March 31, 2017

Afenifere: The Yoruba voice fighting a regional battle

From left; Mr. Sehinde Arogbofa, Pa Reuben Fasoranti, Afenifere Leader and Host, Chief Ayo Adebanjo and Chief Olu Falae during an emergency meeting of Afenifere the Yoruba socio-political group on the Ife Crisis held at the house of their Leader, Pa Reuben Fasoranti, in Akure, Ondo State.

By Dapo Akinrefon
IT is no longer news that the pan-Yoruba socio-political  organisation, Afenifere is in the vanguard of championing the cause of the South West. Majority of Yoruba people of the South-West see the Afenifere as a legitimate force to serve the region’s best interests and also maintain the waning influence of Yorubaland in Federalism.

•From left; Mr. Sehinde Arogbofa, Pa Reuben Fasoranti, Afenifere Leader and Host, Chief Ayo Adebanjo and Chief Olu Falae during an emergency meeting of Afenifere the Yoruba socio-political group on the Ife Crisis held at the house of their Leader, Pa Reuben Fasoranti, in Akure, Ondo State.

Asides this, it is posited that the group is considered as a necessary body to preserve identities, norms and culture of the Yoruba. Nevertheless, some critics within the zone are opposed to the modus operandi of the group and have therefore distanced themselves from it.

The beginning: Afenifere was formed as a socio-cultural organization for the Yoruba people. Afenifere first started as the Egbé Omo Odùduwà, a political organisation established in 1945, when the late sage, Chief Obafemi Awolowo, with Dr. Oni Akerele, Chief Akintola Williams, Professor Saburi Biobaku, Chief Abiodun Akinrele, Chief D.O. A Oguntoye, Chief Ayo Rosiji and others, met in London.

On March 21, 1951 the Egbé Omo Odùduwà set up a political party called the Action Group. Primarily, the AG was to serve as the vehicle for realizing its primary objective of mobilizing the Yorùbá into one political umbrella. The Action Group, was therefore formed to implement the ideals and objectives of the Egbé Omo Odùduwà. It was led by Chief Obafemi Awolowo.

After the demise of Chief Awolowo in May, 1987, the mantle fell on late Chief Adekunle Ajasin, who steered the affairs of the organisation. When Ajasin left the scene, Pa Abraham Adesanya took over the leadership and steered the ship during the turbulent military era. During the June 12 crisis, the Adesanya leadership of Afenifere rose up to the task of championing the Yoruba cause.

Aside Adesanya, other staunch members of the organisation included late Chief Bola Ige who was deputy leader, Pa Onasanya, Chief Reuben Fasoranti, Adegbonmire, Okurounmu Femi, Ganiyu Dawodu, Olanihun Ajayi, Olu Falae, Adebayo Adefarati,Alhaji Adeyemo and Ayo Adebanjo. Incidentally, the Yoruba pressure group has not shied away  from defending the cause of the South West as far as issues relating to the region are concerned.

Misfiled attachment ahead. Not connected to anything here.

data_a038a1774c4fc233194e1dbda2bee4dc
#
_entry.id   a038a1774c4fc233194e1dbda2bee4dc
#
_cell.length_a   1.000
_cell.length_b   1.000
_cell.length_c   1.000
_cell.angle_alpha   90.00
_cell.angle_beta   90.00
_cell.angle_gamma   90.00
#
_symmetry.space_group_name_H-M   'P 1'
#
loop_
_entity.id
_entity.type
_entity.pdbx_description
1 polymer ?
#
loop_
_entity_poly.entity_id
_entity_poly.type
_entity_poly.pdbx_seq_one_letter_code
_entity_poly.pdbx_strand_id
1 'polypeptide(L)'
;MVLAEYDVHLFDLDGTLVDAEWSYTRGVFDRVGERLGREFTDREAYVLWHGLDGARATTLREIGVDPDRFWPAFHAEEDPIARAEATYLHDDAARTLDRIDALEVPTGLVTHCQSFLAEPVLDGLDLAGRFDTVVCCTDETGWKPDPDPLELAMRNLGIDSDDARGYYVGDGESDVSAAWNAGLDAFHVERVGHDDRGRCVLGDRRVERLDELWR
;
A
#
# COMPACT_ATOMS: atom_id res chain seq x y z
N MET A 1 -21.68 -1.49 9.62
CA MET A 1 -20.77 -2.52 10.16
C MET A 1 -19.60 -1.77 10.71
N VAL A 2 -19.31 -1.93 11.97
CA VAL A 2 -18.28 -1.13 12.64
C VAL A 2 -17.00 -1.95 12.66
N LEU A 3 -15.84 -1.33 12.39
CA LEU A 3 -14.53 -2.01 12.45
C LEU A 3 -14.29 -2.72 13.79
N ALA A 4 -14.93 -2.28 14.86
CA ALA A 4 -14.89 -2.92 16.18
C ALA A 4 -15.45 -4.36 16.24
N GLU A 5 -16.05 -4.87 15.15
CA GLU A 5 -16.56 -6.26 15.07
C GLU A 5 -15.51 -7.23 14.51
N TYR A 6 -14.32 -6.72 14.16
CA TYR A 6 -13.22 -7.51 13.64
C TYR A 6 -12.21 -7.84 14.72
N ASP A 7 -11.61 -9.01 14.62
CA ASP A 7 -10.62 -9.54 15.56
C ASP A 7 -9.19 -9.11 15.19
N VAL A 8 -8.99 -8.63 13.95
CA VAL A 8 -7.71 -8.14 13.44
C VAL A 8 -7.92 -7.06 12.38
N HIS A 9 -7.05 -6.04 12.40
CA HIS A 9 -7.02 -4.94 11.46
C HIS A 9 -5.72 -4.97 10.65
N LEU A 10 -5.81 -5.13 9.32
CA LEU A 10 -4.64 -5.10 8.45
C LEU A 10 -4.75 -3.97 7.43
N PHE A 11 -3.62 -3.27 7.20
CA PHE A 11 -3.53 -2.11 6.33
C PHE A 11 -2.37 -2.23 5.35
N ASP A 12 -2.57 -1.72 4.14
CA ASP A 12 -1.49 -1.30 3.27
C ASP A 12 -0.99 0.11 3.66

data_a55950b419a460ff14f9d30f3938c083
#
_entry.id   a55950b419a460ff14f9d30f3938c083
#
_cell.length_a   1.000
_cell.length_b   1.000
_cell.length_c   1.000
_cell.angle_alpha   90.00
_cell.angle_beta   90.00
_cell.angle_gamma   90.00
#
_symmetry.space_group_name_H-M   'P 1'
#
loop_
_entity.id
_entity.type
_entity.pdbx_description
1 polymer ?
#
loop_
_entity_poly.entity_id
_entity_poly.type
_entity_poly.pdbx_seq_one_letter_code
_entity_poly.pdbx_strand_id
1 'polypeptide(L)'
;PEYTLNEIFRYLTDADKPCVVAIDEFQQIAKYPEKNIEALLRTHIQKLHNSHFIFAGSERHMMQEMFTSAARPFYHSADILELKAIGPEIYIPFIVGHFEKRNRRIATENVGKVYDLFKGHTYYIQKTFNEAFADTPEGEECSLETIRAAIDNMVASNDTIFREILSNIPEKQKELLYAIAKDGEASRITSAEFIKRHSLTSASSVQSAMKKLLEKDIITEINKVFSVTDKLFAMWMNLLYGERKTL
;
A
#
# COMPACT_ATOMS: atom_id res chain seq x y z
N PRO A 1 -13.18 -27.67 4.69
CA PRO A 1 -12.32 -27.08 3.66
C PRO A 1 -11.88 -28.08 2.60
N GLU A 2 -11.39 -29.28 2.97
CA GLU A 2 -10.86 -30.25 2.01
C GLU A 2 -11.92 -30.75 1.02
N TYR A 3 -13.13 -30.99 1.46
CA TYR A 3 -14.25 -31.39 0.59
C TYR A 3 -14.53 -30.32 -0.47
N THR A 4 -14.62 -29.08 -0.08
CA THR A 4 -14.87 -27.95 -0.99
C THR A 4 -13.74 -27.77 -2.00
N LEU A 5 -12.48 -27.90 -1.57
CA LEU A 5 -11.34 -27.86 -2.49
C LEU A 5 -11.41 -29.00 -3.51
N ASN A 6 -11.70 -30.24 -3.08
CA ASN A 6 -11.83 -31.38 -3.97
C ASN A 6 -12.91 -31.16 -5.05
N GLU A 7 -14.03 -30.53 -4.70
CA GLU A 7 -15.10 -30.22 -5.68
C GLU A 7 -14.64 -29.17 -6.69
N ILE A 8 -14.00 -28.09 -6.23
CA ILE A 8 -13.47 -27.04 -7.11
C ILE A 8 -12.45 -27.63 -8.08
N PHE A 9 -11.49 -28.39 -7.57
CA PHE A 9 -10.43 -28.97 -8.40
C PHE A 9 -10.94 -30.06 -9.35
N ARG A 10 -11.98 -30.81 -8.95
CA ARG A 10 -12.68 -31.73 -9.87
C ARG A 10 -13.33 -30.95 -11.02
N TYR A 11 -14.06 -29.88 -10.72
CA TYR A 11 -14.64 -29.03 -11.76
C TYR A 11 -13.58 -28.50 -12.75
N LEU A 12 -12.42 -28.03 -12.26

The recent communal clash between the Yoruba and Hausa communities in Ile-Ife, Osun State remains an eye opener. The clash, which occurred on March 8, 2017, was an altercation between a female indigene and a Hausa man in the Sabo area of the town, which is largely occupied by Northerners.

One-sided arrest  and parade

The altercation, however, degenerated into a bloody communal fight between the indigenes and the Hausa community. The aftermath of this, saw scores of people losing their lives and properties worth millions of naira destroyed. Perhaps, what stirred Afenifere to rise up to the task of being a lone voice, was the one-sided arrest and parade of 20 Ife indigenes, who were taken to the Force Headquarters in Abuja.

Though the Inspector-General of Police, Mr Ibrahim Idris justified the one-sided arrest and parade, it drew the ire of Yoruba groups and leaders across board. Aside Afenifere, groups such as the Oodua Peoples Congress, Afenifere Renewal Group and Yoruba leaders have come out to condemn the treatment meted out to indigenes.

One-sided arrest, parade: Afenifere’s National Publicity Secretary, Mr Yinka Odumakin, said  it was concerned that lives were lost in the clash but faulted security operatives for carrying out a one-sided arrest of some innocent residents. In a statement entitled: ‘Ife Crisis: The Hounding After and Yoruba Stand’, Afenifere said: “We are miffed that security operatives sectionally mobilized have moved to Ife after the incident to carry out one-sided mass arrests of Yoruba people who are mostly notables and could never have participated in any riot. As at the time of making this statement,all of those so indiscriminately arrested have either been taken to either the state police command in Osogbo or Force Headquarters in Abuja.”

Adebanjo flays Police: Also condemning the one-sided arrest, a staunch leader of the group, Pa Ayo Adebanjo accused the Police of bias, saying that it was wrong to arrest a majority of Ile-Ife indigenes. He condemned the Nigeria Police for what he described as premeditated and one -sided arrests carried out against the Yoruba residents of Ife-Ife after the clash.